Inasmuch as I have endeavored to be of service to my fellow man, and inasmuch as I have used this medium towards that end, I herewith seek to address a controversy that has befallen those of us in civil society since the year 1596. You may recall that was the year Mr. John Harrington (an Englishman) invented the flush-able toilet. A side note: a lot of people think Thomas Crapper (also an Englishman) invented it. Mr. Crapper did manage to get his name forever attached to the flush-able toilet. There’s an explanation for it in Wikipedia©. A common version of this story is that American servicemen stationed in England during World War I saw his name on cisterns made by his company and used it as army slang, i.e. “I’m going to the crapper”. Sounds better than I’m going to the Harrington. Well, it does to me….
No, the controversy I allude to has nothing to do with names or origins. It has everything to do with two questions. The first one is “toilet seat up or down?” This is, without fail, the first argument in every marriage (makes you wonder what newlyweds fought about prior to 1596, doesn’t it?). Without exception, every wife wants the seat down and every husband wants the seat up. Many a night’s sleep has been interrupted by a misplaced “crapper crown.” The ladies in the house do not want to forget the seat is up in the middle of the night and wind up “in” the toilet and the men want a larger space for aiming purposes. That’s the argument at least though I fail to see feminine logic in this. The reason should be obvious.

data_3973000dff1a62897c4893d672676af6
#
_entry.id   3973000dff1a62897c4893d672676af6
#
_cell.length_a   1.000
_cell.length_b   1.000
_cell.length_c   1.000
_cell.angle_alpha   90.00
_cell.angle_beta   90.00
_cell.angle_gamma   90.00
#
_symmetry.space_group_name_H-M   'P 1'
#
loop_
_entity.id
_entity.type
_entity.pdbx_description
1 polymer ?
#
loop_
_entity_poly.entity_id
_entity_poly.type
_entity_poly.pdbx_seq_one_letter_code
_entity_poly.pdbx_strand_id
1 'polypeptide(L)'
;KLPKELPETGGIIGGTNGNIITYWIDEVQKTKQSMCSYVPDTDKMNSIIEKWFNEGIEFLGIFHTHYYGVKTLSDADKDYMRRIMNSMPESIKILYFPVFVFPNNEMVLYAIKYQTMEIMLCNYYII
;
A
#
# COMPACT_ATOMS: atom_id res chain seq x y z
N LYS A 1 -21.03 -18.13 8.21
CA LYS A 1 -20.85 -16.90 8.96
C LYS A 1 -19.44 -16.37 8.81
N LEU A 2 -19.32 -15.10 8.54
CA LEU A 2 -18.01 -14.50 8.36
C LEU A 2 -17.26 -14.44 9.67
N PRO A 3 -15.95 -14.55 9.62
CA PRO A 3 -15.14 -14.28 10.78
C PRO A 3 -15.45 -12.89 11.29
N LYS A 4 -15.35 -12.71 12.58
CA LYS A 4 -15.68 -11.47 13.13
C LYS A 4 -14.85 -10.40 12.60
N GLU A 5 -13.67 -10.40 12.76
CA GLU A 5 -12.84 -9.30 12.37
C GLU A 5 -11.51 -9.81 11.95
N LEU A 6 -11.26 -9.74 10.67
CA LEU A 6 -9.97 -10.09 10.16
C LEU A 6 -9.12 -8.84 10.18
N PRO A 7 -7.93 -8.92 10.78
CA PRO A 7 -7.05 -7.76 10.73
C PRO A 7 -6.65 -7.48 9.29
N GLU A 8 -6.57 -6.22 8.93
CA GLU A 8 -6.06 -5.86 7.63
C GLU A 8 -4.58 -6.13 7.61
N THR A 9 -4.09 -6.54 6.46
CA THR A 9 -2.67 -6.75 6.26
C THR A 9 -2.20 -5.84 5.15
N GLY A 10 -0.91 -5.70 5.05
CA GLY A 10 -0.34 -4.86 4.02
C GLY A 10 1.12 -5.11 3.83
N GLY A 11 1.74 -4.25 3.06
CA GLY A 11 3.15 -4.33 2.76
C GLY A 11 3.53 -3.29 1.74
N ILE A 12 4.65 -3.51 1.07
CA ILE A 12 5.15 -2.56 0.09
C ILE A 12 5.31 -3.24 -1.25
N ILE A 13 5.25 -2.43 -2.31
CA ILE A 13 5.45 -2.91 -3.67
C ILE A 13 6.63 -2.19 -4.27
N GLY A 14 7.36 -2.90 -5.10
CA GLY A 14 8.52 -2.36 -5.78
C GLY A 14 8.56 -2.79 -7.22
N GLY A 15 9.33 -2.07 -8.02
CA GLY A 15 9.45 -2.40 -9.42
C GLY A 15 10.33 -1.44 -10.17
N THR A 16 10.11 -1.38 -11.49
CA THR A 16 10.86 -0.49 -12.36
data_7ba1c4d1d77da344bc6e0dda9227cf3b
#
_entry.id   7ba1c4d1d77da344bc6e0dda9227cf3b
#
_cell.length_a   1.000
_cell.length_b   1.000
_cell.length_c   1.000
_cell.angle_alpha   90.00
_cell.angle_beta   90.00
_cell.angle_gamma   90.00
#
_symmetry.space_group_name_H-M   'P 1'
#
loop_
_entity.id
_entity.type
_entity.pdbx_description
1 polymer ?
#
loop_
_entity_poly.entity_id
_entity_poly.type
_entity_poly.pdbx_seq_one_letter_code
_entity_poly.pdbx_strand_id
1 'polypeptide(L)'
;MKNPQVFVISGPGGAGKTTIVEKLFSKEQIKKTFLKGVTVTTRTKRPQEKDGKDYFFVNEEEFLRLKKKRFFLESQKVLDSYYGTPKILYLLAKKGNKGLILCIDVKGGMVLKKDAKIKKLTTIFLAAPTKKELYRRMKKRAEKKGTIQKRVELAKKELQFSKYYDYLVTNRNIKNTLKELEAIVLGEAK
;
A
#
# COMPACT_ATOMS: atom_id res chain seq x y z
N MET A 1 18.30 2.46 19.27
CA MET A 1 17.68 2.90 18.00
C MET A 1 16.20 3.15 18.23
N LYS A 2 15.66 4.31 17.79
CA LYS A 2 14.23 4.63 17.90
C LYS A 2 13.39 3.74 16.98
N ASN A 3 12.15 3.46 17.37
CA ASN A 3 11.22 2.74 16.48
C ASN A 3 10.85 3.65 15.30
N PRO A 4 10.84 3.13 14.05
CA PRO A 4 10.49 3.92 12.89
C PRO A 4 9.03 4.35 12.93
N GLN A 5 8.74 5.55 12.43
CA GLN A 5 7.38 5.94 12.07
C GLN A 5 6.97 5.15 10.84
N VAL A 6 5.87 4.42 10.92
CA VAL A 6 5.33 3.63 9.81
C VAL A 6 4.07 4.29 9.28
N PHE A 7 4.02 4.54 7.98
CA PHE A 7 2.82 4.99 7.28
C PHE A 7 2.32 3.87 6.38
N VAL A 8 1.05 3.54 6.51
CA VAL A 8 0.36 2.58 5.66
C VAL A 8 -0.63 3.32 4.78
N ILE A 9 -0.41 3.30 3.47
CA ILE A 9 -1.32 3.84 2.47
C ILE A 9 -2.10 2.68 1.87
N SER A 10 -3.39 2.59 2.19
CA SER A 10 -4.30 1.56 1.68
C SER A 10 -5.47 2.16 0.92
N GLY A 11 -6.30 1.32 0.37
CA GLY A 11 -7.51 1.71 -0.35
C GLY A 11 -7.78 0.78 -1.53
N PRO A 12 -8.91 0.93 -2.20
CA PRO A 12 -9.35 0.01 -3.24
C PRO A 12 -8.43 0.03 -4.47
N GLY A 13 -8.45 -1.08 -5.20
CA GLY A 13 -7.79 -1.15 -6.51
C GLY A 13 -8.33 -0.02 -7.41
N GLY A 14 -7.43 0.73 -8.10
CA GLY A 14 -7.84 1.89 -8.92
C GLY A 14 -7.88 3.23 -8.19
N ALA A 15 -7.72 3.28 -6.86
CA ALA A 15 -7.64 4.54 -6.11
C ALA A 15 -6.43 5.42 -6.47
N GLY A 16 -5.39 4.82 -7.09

The second argument has to do with the installation of the toilet paper in the dispenser. That debate rages on though there seems to be no rhyme or reason from either side of the bed. It would seem there are some who want the paper installed in its dispenser so that the paper comes out on top and some who insist that it be pulled from the bottom. For the life of me, I cannot see the logic for having toilet paper removed over the top though the wife would disagree in the strongest of terms. This discussion has gone on and off again for the majority of our almost thirty-eight years of wedded bliss. I have even gone so far as suggesting that we install his and her dispensers though that was met with vigorous opposition. Don’t ask me why. I don’t know and I’m not sure I want to know.
These questions have gone unresolved for four hundred and twenty years and there seems no end of the matter. I do not foresee any resolution in the future either. The reality is: You’re